This study has some limitations inherent to its methods, in which consensus was based on the participants’ experience. Although the response rate was not very high (52%), which could have led to a response bias, it is important to note that the results come from the perspective of more than 100 professionals with ample experience in PAD; this is the study’s main strength. Likewise, even though not all specialties involved in the management of these patients participated in the Delphi process, the inclusion of specialists in family and community medicine, internal medicine, cardiology, endocrinology and nutrition, and angiology and vascular surgery has allowed for reaching a multidisciplinary consensus in which the main specialties are represented. The consensus reached must be contextualized within the Spanish healthcare system and is intended to serve as support for improving the multidisciplinary management of risk factors for PAD.


The results of the project suggest that in order to optimize the control of risk factors in patients with PAD, it is necessary to: (1) involve and increase awareness among all specialties on the identification of and screening for the disease; (2) make it possible to evaluate ABI in all the medical specialties involved; (3) promote strategies for tobacco use cessation; (4) follow an appropriate Mediterranean-based diet and the prescription of daily exercise; (5) raise awareness on the importance of achieving cLDL values below 70 mg/dL in symptomatic as well as asymptomatic patients (<55 mg/dL as per the August 2019 publication of the ESC/EAS guidelines on dyslipidemia management); (6) recommend the use of antiplatelet therapy in asymptomatic patients with PAD with DM and/or a pathological ABI; and (7) protocolize the annual reassessment of ABI in high-risk patients.


This study was funded by Amgen S.A.

Conflicts of interest

MC, an employee of an independent research organization (Outcomes’10 S.L.) has received professional fees for her contribution to the execution and coordination of the project and the writing of this manuscript. JMM, NP, and RC have received professional fees from Amgen for conferences and advising work.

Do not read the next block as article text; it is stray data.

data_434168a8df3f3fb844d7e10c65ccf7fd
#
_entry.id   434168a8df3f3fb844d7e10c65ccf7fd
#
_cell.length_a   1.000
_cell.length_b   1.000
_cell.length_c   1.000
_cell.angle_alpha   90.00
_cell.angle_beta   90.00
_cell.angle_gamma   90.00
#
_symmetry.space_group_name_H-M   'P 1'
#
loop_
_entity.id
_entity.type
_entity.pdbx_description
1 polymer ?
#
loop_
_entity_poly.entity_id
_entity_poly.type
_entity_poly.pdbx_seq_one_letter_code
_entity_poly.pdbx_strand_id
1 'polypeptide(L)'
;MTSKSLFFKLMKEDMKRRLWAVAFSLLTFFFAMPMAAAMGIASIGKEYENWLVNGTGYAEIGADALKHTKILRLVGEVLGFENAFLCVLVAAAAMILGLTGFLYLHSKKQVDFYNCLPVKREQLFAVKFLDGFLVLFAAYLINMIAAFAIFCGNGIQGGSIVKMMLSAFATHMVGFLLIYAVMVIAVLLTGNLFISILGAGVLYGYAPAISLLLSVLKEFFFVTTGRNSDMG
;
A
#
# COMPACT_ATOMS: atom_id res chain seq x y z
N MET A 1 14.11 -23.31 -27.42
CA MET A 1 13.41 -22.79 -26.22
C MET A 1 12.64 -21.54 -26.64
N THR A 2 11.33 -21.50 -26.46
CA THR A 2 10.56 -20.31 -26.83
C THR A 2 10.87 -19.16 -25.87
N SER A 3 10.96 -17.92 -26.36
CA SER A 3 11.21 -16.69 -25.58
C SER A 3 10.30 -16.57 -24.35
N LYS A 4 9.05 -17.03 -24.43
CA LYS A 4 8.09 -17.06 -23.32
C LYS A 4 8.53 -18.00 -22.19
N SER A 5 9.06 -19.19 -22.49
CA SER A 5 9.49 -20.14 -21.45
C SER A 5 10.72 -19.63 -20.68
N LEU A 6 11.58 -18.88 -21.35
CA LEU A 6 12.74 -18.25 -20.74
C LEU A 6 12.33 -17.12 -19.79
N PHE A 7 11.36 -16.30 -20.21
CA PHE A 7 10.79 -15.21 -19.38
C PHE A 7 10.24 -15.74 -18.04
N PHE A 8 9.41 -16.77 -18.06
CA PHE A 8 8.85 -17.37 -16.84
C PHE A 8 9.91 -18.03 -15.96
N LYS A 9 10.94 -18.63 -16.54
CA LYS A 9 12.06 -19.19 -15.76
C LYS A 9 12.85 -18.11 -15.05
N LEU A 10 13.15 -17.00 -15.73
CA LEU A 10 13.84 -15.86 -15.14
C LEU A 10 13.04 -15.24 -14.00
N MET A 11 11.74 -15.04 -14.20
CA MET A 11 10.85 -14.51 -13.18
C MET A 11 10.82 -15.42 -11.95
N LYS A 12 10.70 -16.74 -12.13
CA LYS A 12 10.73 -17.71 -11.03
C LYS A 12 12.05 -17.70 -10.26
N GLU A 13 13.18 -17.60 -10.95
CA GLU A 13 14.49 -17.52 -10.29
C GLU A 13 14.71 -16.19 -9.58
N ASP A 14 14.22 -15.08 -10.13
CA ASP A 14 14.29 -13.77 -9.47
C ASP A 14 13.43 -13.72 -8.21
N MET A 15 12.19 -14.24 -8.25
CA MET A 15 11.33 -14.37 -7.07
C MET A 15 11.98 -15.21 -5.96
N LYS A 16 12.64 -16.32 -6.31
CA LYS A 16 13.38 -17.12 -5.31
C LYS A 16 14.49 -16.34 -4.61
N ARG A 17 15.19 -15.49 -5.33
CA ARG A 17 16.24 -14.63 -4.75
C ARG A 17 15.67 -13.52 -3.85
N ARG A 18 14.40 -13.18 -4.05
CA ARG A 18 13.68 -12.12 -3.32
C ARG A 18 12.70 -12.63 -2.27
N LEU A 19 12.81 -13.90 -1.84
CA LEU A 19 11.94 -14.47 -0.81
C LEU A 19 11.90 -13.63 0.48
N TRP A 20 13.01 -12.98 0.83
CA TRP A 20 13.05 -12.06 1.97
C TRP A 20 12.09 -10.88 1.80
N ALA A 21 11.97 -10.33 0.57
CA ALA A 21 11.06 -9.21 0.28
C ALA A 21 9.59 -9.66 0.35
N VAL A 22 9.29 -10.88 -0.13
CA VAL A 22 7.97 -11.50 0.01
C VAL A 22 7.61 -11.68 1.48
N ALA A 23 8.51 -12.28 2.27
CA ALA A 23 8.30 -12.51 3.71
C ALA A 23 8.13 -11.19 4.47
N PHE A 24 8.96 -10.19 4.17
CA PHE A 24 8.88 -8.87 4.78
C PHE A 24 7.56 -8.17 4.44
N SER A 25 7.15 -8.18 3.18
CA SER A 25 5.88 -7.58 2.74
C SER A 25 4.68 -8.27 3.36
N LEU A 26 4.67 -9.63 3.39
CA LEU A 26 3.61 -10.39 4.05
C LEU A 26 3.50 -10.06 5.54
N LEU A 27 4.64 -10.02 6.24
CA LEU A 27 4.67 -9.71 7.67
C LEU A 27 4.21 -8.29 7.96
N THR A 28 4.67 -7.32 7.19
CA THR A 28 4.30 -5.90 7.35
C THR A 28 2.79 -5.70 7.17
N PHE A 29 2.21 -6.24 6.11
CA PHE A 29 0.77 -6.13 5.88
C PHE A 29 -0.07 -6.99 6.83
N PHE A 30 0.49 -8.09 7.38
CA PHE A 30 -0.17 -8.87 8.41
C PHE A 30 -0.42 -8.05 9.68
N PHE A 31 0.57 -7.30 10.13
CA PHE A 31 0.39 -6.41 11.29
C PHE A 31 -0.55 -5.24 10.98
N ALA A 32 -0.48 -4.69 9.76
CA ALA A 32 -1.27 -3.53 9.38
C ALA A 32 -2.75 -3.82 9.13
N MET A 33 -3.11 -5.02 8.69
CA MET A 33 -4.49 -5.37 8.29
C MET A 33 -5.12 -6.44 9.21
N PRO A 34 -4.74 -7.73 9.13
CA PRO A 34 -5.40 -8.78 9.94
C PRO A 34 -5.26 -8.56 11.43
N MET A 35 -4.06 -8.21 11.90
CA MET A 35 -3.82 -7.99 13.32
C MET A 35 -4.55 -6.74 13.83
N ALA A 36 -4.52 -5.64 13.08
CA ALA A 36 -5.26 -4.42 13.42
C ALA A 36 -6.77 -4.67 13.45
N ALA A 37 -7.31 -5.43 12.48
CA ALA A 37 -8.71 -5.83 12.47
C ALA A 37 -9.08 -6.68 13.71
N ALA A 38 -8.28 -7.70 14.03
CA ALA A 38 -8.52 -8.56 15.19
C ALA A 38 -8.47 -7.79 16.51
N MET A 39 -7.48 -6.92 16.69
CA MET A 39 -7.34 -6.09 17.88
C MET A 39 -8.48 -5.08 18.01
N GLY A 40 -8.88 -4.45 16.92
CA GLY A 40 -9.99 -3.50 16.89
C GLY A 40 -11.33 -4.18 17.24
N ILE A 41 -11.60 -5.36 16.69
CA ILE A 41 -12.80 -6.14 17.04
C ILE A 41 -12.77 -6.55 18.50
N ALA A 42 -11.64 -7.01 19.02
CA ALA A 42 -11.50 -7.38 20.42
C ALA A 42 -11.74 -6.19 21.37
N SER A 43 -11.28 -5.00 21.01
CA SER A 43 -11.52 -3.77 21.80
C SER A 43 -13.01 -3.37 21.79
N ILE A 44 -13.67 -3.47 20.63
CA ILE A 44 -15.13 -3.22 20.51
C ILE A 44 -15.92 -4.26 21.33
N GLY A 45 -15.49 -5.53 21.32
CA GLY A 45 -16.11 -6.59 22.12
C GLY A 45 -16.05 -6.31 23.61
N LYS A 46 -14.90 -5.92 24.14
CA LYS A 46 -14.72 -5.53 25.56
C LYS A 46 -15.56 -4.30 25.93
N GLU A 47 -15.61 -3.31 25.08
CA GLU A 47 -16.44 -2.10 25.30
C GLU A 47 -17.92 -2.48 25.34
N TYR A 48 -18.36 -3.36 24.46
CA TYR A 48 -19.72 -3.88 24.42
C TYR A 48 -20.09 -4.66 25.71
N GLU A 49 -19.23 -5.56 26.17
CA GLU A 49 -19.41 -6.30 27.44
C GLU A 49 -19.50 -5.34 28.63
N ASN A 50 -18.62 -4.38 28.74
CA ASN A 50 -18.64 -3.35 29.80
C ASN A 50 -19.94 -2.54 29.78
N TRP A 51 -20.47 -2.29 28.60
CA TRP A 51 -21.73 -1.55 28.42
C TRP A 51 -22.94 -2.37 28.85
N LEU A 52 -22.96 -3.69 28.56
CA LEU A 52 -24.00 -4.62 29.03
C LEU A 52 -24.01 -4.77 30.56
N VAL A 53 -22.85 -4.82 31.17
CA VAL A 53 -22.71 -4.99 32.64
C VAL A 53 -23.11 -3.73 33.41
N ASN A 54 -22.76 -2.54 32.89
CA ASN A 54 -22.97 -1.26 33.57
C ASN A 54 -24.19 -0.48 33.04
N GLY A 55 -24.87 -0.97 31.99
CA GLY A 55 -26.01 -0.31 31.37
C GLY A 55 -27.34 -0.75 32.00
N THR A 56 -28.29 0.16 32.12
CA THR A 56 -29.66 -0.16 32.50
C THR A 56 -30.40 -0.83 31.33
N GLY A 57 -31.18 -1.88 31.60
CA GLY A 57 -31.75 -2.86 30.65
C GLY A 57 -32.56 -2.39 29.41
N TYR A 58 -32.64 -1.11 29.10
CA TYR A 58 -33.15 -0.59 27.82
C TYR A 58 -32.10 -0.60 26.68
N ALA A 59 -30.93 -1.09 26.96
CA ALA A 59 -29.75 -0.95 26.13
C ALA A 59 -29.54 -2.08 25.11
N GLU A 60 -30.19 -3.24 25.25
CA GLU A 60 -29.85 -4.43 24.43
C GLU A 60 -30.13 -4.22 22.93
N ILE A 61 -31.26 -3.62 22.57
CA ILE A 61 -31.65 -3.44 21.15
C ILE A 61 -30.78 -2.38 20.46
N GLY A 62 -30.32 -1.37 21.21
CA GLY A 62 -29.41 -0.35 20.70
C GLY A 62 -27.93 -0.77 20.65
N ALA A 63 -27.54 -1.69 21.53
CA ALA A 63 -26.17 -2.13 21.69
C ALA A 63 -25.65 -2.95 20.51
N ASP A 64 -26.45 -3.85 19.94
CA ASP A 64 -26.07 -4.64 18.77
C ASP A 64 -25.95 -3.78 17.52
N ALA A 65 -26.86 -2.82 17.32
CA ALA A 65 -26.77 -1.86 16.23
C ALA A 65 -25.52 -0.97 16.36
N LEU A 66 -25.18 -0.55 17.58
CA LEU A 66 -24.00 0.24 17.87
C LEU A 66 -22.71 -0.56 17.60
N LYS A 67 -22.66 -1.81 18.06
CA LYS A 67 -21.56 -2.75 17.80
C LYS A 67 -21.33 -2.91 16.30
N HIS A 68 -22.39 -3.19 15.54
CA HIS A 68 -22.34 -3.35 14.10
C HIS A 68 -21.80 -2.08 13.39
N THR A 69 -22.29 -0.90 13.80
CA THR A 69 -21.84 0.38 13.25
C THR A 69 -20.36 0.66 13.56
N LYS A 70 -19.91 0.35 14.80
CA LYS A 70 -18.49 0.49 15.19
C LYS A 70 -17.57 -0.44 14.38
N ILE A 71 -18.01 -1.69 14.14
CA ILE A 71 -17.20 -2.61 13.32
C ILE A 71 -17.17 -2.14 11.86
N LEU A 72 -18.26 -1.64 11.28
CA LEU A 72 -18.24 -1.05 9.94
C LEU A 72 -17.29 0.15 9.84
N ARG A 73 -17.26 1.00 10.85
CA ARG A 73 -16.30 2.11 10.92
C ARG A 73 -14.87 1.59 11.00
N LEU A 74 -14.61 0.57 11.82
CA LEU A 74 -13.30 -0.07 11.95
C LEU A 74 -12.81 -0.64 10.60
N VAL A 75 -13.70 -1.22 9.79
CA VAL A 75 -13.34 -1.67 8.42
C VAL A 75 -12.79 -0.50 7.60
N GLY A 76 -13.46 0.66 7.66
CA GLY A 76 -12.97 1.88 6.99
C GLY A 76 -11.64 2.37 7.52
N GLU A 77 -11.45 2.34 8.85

Appendix A
Researchers who form part of the CREVASP working group and participated in the consensus

Mª Dolores Aicart Bort, Fátima Almagro Múgica, Vicente Ignacio Arrarte Esteban, Isabel Ayala Vigueras, Alfonso Barquilla García, Virginia Bellido Castañeda, Alejandro Berenguel Senén, Agustín Blanco Echevarría, Manuel Antonio Botana López, Ángel Brea Hernando, Miguel Brito Sanfiel, Laura Calsina Juscafresa, María Gloria Cánovas Molina, Julio Antonio Carbayo Herencia, Eduardo Carrasco Carrasco, Amelia Carro, Marta Casañas Martínez, Luis Castilla-Guerra, José María Cepeda Rodrigo, Sergio Cinza-Sanjurjo, Albert Clarà, José Manuel Comas Samper, Alberto Cordero, Juan Cosin Sales, Javier de Juan Bagudá, Natalia de la Fuente, Elías Delgado, Esther Doiz Artázcoz, María Durán Martínez, Javier Escalada, Carlos Escobar Cervantes, Daniel Escribano Pardo, Luis Estallo Laliena, Francisco Javier Félix Redondo, Jacinto Fernández Pardo, Jose María Fernández Rodriguez-Lacin, Juan Carlos Ferrer García, Manuel Frías Vargas, Andrés Galarza Tapia, Andrés García León, Aurora García Lerín, Lisardo García-Martín, Manuel Gargallo Fernández, Inés Gil Gil, Juan Girbés Borrás, Mercedes Guerra Requena, Carlos Guijarro Herraiz, Antonio Miguel Hernández Martínez, Sergio Hevia, Daiana Ibarretxe Gerediaga, Elena Iborra Ortega, Sergio Jansen Chaparro, Estíbaliz Jarauta Simón, Carlos Jericó Alba, Beatriz Jiménez Muñoz, Carlos Lahoz, Luis Leiva Hernando, Magdalena León Mazorra, María Eugenia López Valverde, Rosario Lorente Calvo, Jorge Jesús Martín Cañuelo, Sergio Martínez Hervas, María Ángeles Martínez López, Luis Masmiquel, Ángel Carlos Matía Cubillo, Agustín Medina Falcón, Esther Merino Lanza, Francisco M Morales-Pérez, Pilar Caridad Morata Barrado, Óscar Moreno-Pérez, Miren Morillas Bueno, Jose Daniel Mosquera Lozano, Ovidio Muñiz Grijalvo, Núria Muñoz Rivas, María Soledad Navas de Solís, Juan Carlos Obaya Rebollar, Emilio Ortega, Vicente Pallarés-Carratalá, Ignacio Párraga Martínez, Vicente Pascual Fuster, Carmen Peinado Adiego, Eva María Pereira López, M Antonia Pérez Lázaro, Antonio Pérez Pérez, Pedro J Pinés Corrales, Jose Polo García, Miguel Ángel Prieto Díaz, José Antonio Quindimil Vázquez, Teresa Rama Martínez, Rebeca Reyes García, Tomás Ripoll Vera, Enrique Rodilla Sala, Manuel Rodríguez Piñero, Víctor Rodríguez Sáenz de Buruaga, Antonio Ruiz García, Martín Ruiz Ortiz, José Manuel Ruiz Palomar, Adriana Saltijeral Cerezo, Julio Sánchez Álvarez, Ruth Sánchez Ortiga, Rosa María Sánchez-Hernández, Carlos Santos Altozano, Maria Seoane Vicente, Manuel Suárez Tembra, Cristina Tejera Pérez, Pablo Antonio Toledo Frías, Miguel Turégano Yedro, Pedro Valdivielso, Francisco Valls-Roca, Melina Vega de Ceniga, Elisa Velasco Valdazo, Rafael Vidal-Pérez, Alberto Zamora Cervantes.

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The remaining authors that form the CREVASP working group are listed at the end of the article.

Please cite this article as: Barrios V, Beato P, Brotons C, Campuzano R, Merino-Torres JF, Mostaza JM, et al. Manejo integral de los factores de riesgo en enfermedad arterial periférica. Consenso de expertos. Rev Clin Esp. 2022;222:82–90.